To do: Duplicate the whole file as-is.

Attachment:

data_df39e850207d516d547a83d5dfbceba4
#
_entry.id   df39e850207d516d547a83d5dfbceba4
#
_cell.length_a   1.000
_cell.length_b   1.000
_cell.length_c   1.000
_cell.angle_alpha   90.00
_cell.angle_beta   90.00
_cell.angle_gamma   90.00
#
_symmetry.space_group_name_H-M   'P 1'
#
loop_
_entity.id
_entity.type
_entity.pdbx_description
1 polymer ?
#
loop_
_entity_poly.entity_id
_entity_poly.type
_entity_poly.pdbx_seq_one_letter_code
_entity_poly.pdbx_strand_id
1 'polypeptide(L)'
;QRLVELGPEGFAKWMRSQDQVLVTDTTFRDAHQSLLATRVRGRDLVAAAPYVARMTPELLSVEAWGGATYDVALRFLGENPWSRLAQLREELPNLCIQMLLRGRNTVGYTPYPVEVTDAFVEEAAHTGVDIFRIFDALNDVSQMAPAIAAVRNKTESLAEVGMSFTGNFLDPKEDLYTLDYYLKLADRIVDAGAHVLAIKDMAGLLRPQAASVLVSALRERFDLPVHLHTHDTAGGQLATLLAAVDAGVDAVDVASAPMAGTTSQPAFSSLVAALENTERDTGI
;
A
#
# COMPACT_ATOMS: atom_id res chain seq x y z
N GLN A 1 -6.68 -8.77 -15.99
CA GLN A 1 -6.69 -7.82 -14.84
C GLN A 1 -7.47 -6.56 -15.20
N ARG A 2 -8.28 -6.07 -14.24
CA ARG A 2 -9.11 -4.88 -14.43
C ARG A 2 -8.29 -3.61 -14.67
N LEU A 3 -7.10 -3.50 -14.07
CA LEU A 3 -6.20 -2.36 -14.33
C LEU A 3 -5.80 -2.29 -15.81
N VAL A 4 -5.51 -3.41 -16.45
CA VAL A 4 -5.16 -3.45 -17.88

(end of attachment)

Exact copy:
data_df39e850207d516d547a83d5dfbceba4
#
_entry.id   df39e850207d516d547a83d5dfbceba4
#
_cell.length_a   1.000
_cell.length_b   1.000
_cell.length_c   1.000
_cell.angle_alpha   90.00
_cell.angle_beta   90.00
_cell.angle_gamma   90.00
#
_symmetry.space_group_name_H-M   'P 1'
#
loop_
_entity.id
_entity.type
_entity.pdbx_description
1 polymer ?
#
loop_
_entity_poly.entity_id
_entity_poly.type
_entity_poly.pdbx_seq_one_letter_code
_entity_poly.pdbx_strand_id
1 'polypeptide(L)'
;QRLVELGPEGFAKWMRSQDQVLVTDTTFRDAHQSLLATRVRGRDLVAAAPYVARMTPELLSVEAWGGATYDVALRFLGENPWSRLAQLREELPNLCIQMLLRGRNTVGYTPYPVEVTDAFVEEAAHTGVDIFRIFDALNDVSQMAPAIAAVRNKTESLAEVGMSFTGNFLDPKEDLYTLDYYLKLADRIVDAGAHVLAIKDMAGLLRPQAASVLVSALRERFDLPVHLHTHDTAGGQLATLLAAVDAGVDAVDVASAPMAGTTSQPAFSSLVAALENTERDTGI
;
A
#
# COMPACT_ATOMS: atom_id res chain seq x y z
N GLN A 1 -6.68 -8.77 -15.99
CA GLN A 1 -6.69 -7.82 -14.84
C GLN A 1 -7.47 -6.56 -15.20
N ARG A 2 -8.28 -6.07 -14.24
CA ARG A 2 -9.11 -4.88 -14.43
C ARG A 2 -8.29 -3.61 -14.67
N LEU A 3 -7.10 -3.50 -14.07
CA LEU A 3 -6.20 -2.36 -14.33
C LEU A 3 -5.80 -2.29 -15.81
N VAL A 4 -5.51 -3.41 -16.45
CA VAL A 4 -5.16 -3.45 -17.88